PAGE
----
TP-Link WiFi Smart Plug: Tech review
Plug 'n' play with connected socket
Reviewed by our Technology Editor this week is the TP-Link WiFi Smart Plug.
Price: €35 Compare prices
Rating: 4 Stars
Talk of 'connected' or 'smart' homes often causes eyes to roll. It's not just the ludicrous cost that such concepts have historically had, with their expensive rewiring requirements. It's that no one really explained what a 'connected' or 'smart' home really was or why it would be of any use to non-millionaires.
Today, products such as TP-Link's WiFi Smart Plug are recasting the connected home in a pragmatic, everyday light.
At its most basic, this smart plug lets you control whatever is plugged into it to from your phone (via the free TP Link Kasa phone app for either iPhone or Android). At a minimum, this means switching stuff on and off remotely, no matter where you might be.
But you can also program it. For example, you can ask it to keep track of when the sun goes down (by checking online) and to switch itself on when this happens. Or you can set an endless variety of 'scenes' for your home. For example, with a few different smart plugs, you can turn on a home cinema system, a dimmed light in the corner and some other mood-setter with one pre-programmed tap on the phone.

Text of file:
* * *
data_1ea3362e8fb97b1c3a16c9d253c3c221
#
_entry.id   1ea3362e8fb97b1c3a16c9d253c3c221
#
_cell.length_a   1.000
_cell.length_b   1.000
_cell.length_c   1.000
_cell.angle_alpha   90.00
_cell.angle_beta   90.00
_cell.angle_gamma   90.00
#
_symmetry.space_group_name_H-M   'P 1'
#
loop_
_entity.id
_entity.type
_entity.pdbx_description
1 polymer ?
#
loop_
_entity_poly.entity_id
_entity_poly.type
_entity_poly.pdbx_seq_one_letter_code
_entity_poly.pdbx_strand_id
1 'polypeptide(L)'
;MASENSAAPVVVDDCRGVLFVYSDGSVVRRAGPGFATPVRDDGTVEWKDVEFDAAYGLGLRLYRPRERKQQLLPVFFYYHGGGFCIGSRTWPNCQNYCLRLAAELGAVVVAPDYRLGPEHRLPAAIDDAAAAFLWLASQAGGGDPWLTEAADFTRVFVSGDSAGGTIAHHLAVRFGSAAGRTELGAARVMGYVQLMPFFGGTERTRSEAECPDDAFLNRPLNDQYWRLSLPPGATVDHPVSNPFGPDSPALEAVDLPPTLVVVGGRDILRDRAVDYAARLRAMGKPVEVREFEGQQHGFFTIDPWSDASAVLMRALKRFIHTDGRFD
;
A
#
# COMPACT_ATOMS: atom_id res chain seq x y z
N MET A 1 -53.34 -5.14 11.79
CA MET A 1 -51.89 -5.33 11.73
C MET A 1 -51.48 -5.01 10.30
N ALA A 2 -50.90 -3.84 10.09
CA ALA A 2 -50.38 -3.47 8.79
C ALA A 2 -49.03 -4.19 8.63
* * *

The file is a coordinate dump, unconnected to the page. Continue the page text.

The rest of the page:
The plug works by connecting to your home Wi-Fi and giving your phone access to it via that route, no matter where you are.
One of the most useful applications is its 'away' mode. If you attach a lamp to the plug, the away mode will make sure that the light switches on and off in a random fashion, making it look like there's someone in the house.
If you buy more than one of the plugs, it lets you name each one ("kitchen radio", "hall light" or whatever you like).
One of the most interesting features is an energy-usage counter. The plug reports back to your phone how much energy the connected device has used and how long it has been running. It even gives you your average consumption and run times that day or over the last seven or 30 days.
It's also made to work with Amazon's Alexa, most commonly used through its Echo gadget. However, as the Echo is not yet officially on sale in Ireland (although it seems to work okay if you bring one over from the UK), this probably isn't as big a selling point as it might be.